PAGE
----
Sunday, February 28, 2010
The only credit I can take for this dish is suggesting the goat cheese and being my husband's sous-chef. He needed an extra set of hands to make the wrapper-filling process go faster. We consumed half of the ravioli yielded from this recipe, so I guess it serves four adults. We had roasted asparagus on the side, but that was only because my eldest son requested it. The ravioli alone was enough to fill our bellies.
(Note: The shrimp were only given a slight chop in order to preserve the texture. I don't like the idea of putting the shrimp in a food processor because you lose so much of the shrimp's texture-based appeal.)
3/4 lb shrimp, roughly chopped
3/4 cup mozzarella-provolone shredded cheese mix
1 (4oz.) container of goat cheese
1/4 cup chopped pasta herbs (fresh oregano, thyme and basil)
4 sun dried tomato halves, sliced
3 strips bacon, crispy and crumbled
1 tsp salt
1 tsp black pepper
1 tsp garlic powder
1 tsp red pepper
1 package won ton wrappers
2 tsp bacon grease
1 shallot, minced
4 cloves garlic, minced
1/2 cup white wine
1/2 cup seafood stock
2 to 3 sun dried tomato halves, sliced
1/4 cup cream
1/2 tsp black pepper
1 fresh roma tomato, diced
chopped pasta herbs
Cook bacon 4 to 5 strips bacon until crispy. In a medium bowl, combine raw chopped shrimp, cheeses, herbs, sun dried tomatoes, crumbled bacon, salt, pepper, garlic powder and red pepper; mix well. Lay out won ton wrappers for filling, use two wrappers per ravioli, spoon approximately 1 tablespoon of filling onto center of 1 wrapper, wet edges of wrappers with fingers dipped in water; then, place one wrapper on top of wrapper with filling. Seal wet edges together, and fold up sides to make a neat square package. Continue the process until all the filling has been used. Make about 26 ravioli.
Once ravioli are complete, boil water in a large pasta pot.
Meanwhile, prepare sauce.
Saute diced shallot in bacon grease. Once nearly cooked, add garlic and saute. Add 1/2 cup white wine, seafood stock and sun dried tomatoes. Once the wine has cooked down, add cream and black pepper.
Cooked ravioli in boiling water for 3 to 4 minutes; they will have risen to the surface by this time. Remove from water and set on a plate with paper towel to absorb the liquid.
Stir diced roma tomato and herbs into sauce right before plating. Put six or seven ravioli's per plate and top with sauce. Add more fresh herbs and crumbled bacon for garnish. Serve.
Friday, February 26, 2010
I'm a bit surprised with myself for not yet having blogged about homemade pizza; although, I'll admit that it's been at last a couple of months since I've made one. What I really like about this dough is how simple and easy it is to make, and I equally love how easy it is to manipulate with little additions. I've used it for calzones and even bread that was perfect for pannini's. You can make it as this herb version, or even role cheese into it. Once before, I baked it as a three cheese bread with cheddar, mozzarella, and parmesan. It was very tasty! You can also substitute one cup of all-purpose flour for whole wheat flour to make a healthier crust. It changes the texture, but it is still very good, like anything baked from scratch.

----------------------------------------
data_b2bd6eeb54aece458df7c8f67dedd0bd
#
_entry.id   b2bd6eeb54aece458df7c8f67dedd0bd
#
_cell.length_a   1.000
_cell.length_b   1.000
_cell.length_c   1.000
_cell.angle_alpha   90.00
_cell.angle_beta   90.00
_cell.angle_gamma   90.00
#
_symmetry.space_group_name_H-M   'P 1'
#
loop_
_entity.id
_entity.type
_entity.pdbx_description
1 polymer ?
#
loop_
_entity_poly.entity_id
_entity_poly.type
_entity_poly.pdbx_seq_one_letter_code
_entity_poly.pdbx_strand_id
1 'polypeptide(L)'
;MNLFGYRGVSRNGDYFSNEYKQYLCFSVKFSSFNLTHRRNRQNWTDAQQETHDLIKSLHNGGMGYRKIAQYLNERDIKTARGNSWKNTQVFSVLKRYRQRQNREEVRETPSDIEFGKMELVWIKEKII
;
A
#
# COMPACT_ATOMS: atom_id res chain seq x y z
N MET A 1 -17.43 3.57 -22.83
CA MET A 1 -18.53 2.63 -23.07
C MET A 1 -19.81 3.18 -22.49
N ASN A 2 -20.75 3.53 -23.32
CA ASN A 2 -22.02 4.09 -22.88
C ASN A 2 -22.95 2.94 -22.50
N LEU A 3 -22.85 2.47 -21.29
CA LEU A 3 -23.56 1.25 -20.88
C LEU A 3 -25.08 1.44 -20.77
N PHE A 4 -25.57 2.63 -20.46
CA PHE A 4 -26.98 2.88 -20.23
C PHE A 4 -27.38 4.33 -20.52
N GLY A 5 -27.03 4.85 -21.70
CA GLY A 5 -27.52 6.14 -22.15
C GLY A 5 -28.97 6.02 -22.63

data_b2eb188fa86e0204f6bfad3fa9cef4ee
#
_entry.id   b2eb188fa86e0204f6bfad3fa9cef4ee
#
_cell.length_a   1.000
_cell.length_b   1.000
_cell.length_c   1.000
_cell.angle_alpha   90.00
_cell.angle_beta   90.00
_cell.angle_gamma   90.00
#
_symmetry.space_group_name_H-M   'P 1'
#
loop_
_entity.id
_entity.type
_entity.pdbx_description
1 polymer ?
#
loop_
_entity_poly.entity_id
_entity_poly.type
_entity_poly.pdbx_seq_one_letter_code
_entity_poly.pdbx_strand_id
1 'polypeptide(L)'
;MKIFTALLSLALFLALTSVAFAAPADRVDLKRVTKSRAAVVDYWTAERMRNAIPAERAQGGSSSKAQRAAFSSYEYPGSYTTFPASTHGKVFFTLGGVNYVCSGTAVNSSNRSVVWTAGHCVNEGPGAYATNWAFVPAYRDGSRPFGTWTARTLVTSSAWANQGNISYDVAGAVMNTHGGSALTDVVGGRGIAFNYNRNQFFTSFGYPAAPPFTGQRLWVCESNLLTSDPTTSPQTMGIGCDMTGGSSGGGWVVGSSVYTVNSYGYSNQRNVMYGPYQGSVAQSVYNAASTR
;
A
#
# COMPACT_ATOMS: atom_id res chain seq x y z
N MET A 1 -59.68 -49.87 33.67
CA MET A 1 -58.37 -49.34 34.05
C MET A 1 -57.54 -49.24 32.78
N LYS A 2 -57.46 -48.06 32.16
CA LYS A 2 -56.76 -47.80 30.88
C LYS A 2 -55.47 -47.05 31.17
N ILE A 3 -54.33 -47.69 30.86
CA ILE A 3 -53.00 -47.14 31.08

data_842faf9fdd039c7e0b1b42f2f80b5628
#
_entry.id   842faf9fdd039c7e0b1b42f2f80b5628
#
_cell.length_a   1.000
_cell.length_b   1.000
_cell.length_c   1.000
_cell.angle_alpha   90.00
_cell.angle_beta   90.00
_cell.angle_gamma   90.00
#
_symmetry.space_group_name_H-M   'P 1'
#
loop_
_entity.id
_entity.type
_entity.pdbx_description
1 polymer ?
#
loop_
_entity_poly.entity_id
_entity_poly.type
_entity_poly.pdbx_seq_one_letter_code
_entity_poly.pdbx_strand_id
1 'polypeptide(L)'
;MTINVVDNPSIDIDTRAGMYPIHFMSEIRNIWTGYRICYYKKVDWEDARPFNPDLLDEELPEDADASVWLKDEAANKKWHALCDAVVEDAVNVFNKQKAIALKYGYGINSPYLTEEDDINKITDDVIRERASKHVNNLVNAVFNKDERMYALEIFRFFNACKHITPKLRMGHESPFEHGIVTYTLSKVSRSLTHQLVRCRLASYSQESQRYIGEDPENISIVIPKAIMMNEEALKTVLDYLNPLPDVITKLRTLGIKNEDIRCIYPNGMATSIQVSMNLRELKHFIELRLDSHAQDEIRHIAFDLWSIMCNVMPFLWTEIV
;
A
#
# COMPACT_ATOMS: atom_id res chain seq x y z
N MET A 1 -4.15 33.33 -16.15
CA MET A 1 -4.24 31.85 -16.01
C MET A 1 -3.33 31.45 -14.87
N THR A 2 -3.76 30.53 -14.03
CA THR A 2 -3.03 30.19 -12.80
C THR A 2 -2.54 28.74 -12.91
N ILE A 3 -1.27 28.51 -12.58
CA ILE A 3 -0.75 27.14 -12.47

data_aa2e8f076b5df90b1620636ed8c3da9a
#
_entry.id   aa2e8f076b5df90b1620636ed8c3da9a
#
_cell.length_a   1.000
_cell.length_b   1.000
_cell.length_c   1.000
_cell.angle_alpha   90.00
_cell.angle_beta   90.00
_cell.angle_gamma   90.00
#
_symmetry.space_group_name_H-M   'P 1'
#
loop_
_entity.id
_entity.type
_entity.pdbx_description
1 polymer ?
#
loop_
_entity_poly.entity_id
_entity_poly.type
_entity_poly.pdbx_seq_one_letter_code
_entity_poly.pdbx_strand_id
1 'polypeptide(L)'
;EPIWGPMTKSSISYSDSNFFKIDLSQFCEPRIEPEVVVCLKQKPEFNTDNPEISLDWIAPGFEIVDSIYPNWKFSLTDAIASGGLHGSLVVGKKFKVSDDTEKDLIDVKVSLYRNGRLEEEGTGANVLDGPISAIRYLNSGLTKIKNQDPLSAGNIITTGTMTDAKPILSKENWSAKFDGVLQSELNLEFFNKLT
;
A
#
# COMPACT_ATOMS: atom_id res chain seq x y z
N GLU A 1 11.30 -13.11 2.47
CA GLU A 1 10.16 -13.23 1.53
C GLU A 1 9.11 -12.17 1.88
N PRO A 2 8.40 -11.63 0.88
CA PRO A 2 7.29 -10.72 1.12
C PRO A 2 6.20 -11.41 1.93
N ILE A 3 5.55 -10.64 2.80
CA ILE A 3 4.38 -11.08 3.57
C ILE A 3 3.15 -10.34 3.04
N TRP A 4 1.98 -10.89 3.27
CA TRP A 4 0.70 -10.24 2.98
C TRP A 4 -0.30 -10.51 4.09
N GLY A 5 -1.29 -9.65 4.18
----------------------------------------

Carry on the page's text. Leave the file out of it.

(You'll notice that one corner of the pizza looks a little different. That part was pepperoni only--for the boys.)
1 package active dry yeast
3/4 cup warm water
1 teaspoon sugar
1 tablespoon extra-virgin olive oil
1 3/4 cups all-purpose flour, plus extra for kneading
1 teaspoon salt
1 tablespoon fresh chopped rosemary
2 tablespoons dried basil leaves
In a small mixing bowl, whisk together yeast, warm water, sugar and olive oil. Let sit for about 3 minutes to fully dissolve and activate the yeast.
In a large mixing bowl, whisk together flour and salt.
With a rubber spatula, gradually mix the yeast mixture into the flour until just combined and dough barely holds together. Turn the dough out onto a clean counter surface dusted with flour.
Knead the dough with flour-dusted hands until the dough has become smooth and elastic, about 10 minutes. The surface should be tight and silky and bounce back slightly when pressed. Lightly grease a large mixing bowl with olive oil and place the dough in it.
Cover the bowl tightly with plastic wrap and set in a warm place to rise until doubled in size, about 1 1/2 hours.
Once doubled, punch the dough down. Knead the dough into a ball; set aside and cover with plastic wrap to rest for half an hour.
Dough can be made the day before and refrigerated overnight. Keep covered tightly in plastic wrap or in a sealed food storage bag.
Prior to rolling the dough for baking, knead in herbs. Preheat oven to 425 degrees.
Roll dough out in a pizza stone or no-burn cookie sheet. Sprinkle on garlic powder, if desired. Bake dough for approximately 5 minutes before topping. This method helps prevent a soggy crust.
Once topped with the desired sauce and toppings, continue to bake until cheese is melted and crust is golden brown, about 20 to 30 minutes.
Wednesday, February 24, 2010